Evidently, posture advice, walking advice, etc., is just another part of the sorry greed-based health care system disinformation story.

    Sometimes, it is tough to detect the authors/experts caught in the CW commode, and thanks to Mark for featuring some of those who are not, like Gokhale.

    JoeD wrote on November 2nd, 2009
  7. My posture has improved a lot recently. My wife pinches me every time I’m not standing or sitting up straight! Hurts but works!

    Joe wrote on March 11th, 2010
  8. Marc, I am glad to see posture getting such needed attention. I’ve always thought that your pictures seemed to show you with your shoulders rounded and not back and your abs contracted instead of relaxed. Maybe you were trying to emphasize the abs in those shirtless poses or maybe you are trying to get some individual training with Myra. Thanks for all of the great info.

    neil wrote on March 11th, 2010
  9. The best book I ever saw about good posture and natural balance was actually a martial arts book: Tim Cartmell’s “Principles, Analysis, and Application of Effortless Combat Throws.” The first 50 pages are devoted entirely to proper, natural balance–because “effortless throwing” is all about first maintaining proper balance and disrupting your opponent’s. THEN you can throw anybody.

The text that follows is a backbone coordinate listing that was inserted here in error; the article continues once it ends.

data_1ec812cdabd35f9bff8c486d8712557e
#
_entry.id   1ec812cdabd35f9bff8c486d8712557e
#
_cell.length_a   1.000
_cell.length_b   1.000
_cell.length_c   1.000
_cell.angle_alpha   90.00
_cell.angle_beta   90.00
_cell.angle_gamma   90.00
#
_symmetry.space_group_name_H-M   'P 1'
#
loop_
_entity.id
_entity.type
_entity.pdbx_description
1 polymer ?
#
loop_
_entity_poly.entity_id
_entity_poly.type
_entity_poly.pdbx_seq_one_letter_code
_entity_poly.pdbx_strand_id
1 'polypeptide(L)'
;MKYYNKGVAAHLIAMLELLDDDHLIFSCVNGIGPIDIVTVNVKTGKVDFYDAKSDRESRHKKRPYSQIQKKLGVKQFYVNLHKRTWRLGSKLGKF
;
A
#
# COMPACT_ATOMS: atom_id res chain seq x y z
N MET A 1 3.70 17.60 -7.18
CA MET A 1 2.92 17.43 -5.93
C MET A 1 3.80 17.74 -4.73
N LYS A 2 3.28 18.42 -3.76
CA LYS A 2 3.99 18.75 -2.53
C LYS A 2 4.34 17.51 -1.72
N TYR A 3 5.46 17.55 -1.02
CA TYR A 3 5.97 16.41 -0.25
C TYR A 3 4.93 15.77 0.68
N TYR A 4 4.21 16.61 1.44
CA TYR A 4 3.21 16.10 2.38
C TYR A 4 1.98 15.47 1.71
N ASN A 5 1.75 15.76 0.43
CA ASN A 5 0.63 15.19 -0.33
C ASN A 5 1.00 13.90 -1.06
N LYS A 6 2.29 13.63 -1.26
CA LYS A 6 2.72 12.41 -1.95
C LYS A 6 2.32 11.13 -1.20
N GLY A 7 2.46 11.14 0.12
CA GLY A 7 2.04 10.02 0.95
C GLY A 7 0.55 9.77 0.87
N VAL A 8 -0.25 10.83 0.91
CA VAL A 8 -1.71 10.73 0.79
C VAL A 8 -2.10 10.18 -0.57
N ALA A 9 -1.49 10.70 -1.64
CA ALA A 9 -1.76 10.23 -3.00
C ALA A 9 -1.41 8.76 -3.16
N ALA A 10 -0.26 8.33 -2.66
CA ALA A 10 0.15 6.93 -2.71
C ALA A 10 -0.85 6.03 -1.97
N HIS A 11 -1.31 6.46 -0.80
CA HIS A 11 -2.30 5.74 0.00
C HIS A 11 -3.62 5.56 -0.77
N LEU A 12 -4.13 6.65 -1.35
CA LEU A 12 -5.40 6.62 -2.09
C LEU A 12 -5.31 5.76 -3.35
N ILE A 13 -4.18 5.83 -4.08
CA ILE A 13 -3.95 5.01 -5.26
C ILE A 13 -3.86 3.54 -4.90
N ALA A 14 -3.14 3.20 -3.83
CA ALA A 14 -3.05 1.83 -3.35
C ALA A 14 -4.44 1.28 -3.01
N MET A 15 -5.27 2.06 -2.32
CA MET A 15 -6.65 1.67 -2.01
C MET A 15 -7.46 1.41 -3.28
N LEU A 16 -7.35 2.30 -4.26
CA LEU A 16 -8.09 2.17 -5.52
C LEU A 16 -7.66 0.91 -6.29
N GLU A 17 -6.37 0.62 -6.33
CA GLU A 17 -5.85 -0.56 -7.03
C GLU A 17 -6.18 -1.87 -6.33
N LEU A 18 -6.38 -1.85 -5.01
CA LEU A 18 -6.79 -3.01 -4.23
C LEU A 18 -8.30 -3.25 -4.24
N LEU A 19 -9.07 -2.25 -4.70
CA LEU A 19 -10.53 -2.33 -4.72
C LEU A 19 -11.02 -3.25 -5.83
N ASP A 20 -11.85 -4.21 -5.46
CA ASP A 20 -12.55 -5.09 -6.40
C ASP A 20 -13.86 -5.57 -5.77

Kent wrote on March 19th, 2010
  10. Hi Mark,
    I just had to send you a quick note with a BIG THANK YOU for bringing Esther’s work and book to my attention!! I have been dealing with unrelenting sciatica for over 2.5 years. I’ve spent literally thousands of dollars on different therapies, books, back rests, I can’t even name it all other than to say none of it worked. My next stop was the surgeon, but thankfully I read this blog and ordered her book and attended one of her free webinars and watched her video on YouTube. I can’t believe it but my pain has all but disappeared. I can make it come back of course, but by applying her principles I can now make it stop or reduce! I am estatic! I cannot thank you enough!! You are a good man Mr. Sisson! I’m so glad you write this blog, wrote that great book and now a great cookbook! I count you as one of my lucky stars!

    Gerri Hynes wrote on June 5th, 2010
  11. Hi Mark
    I found this article in your site coming back from Esther’s site, where marksdailyapple is listed in the references :-)